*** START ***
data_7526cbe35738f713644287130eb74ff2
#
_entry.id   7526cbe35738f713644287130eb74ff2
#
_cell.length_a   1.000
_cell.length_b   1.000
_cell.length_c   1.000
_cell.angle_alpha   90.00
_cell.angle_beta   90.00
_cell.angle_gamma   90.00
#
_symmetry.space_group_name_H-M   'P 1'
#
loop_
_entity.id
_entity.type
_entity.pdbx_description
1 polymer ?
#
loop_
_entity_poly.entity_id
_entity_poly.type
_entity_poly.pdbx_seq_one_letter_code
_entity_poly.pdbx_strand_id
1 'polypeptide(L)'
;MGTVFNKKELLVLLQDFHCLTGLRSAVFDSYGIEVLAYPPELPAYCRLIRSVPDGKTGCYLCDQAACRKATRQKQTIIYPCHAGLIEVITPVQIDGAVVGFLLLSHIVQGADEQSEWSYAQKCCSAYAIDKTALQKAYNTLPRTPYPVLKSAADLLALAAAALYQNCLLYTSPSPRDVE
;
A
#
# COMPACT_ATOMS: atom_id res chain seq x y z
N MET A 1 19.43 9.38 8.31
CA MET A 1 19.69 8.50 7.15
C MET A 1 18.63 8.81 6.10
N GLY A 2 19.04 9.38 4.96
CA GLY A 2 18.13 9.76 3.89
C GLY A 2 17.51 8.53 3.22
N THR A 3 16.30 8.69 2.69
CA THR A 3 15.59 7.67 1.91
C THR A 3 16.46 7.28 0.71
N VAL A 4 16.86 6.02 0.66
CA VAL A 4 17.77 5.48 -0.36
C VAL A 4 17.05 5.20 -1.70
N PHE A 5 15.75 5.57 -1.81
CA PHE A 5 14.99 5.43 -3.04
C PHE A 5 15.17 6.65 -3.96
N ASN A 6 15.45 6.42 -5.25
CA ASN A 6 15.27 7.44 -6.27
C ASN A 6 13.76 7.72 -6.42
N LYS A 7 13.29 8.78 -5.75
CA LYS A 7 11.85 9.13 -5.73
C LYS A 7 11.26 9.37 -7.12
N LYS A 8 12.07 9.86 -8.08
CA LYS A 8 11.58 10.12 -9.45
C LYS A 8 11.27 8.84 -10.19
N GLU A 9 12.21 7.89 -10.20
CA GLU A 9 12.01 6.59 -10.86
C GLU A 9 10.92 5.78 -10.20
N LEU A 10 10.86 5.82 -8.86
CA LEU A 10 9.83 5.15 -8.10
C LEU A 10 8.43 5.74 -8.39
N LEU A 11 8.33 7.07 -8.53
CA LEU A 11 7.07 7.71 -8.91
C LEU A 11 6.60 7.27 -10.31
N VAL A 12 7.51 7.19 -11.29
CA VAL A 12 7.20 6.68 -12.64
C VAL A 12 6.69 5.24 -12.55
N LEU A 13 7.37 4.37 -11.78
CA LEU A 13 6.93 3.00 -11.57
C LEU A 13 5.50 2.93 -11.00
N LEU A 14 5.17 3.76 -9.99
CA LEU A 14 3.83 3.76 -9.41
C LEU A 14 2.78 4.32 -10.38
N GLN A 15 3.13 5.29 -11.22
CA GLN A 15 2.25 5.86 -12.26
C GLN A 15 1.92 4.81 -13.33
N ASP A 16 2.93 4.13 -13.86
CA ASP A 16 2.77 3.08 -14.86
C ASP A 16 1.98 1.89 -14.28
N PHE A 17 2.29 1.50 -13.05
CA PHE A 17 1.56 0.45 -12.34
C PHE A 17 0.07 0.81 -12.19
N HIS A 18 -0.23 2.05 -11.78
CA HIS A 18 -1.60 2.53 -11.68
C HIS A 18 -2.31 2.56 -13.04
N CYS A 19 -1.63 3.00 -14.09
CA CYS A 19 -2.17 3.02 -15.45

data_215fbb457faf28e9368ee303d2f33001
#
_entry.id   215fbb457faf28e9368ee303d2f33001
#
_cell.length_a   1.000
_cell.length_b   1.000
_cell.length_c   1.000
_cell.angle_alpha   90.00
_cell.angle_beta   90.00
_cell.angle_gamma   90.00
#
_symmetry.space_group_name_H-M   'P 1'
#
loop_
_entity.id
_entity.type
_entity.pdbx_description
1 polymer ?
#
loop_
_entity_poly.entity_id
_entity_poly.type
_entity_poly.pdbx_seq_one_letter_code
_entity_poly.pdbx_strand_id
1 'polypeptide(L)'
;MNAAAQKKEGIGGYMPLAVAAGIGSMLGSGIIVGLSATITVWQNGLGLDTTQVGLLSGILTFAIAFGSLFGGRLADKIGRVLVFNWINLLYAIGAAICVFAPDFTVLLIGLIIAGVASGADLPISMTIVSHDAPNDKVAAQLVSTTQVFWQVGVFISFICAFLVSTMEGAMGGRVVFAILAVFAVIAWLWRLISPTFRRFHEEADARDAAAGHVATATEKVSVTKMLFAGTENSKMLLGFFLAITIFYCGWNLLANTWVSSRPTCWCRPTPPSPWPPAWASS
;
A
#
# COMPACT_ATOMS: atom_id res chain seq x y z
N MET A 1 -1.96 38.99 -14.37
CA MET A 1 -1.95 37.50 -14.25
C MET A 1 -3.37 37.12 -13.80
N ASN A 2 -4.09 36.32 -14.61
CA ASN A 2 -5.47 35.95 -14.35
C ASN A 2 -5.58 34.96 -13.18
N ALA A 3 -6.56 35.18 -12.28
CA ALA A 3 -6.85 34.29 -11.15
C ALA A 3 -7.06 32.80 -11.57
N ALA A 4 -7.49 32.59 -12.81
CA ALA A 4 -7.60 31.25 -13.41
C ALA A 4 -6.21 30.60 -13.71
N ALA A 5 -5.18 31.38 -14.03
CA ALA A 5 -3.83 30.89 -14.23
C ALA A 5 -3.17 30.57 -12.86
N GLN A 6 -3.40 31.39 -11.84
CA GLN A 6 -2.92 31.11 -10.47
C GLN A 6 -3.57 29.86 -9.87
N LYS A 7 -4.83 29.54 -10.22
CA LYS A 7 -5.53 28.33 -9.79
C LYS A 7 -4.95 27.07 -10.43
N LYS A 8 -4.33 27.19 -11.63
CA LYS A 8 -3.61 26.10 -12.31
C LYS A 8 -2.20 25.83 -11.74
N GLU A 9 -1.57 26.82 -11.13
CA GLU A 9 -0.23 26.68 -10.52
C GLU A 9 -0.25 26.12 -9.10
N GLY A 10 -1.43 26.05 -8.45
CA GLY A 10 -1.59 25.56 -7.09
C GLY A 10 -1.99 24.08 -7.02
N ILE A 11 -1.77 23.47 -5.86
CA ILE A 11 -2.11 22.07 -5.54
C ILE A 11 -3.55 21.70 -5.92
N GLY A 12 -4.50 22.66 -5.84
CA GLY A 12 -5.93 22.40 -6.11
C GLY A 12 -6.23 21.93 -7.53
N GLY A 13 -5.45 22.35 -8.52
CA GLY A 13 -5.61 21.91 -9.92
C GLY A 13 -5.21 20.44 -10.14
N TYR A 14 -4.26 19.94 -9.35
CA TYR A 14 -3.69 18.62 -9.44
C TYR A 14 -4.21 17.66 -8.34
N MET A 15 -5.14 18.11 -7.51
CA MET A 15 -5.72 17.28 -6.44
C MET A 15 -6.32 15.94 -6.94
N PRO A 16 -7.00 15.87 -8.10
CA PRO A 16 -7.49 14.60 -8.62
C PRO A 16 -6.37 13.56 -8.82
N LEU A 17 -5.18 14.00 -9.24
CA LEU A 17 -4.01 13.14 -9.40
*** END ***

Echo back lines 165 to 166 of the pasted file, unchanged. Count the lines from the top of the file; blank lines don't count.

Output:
N LEU A 17 -5.18 14.00 -9.24
CA LEU A 17 -4.01 13.14 -9.40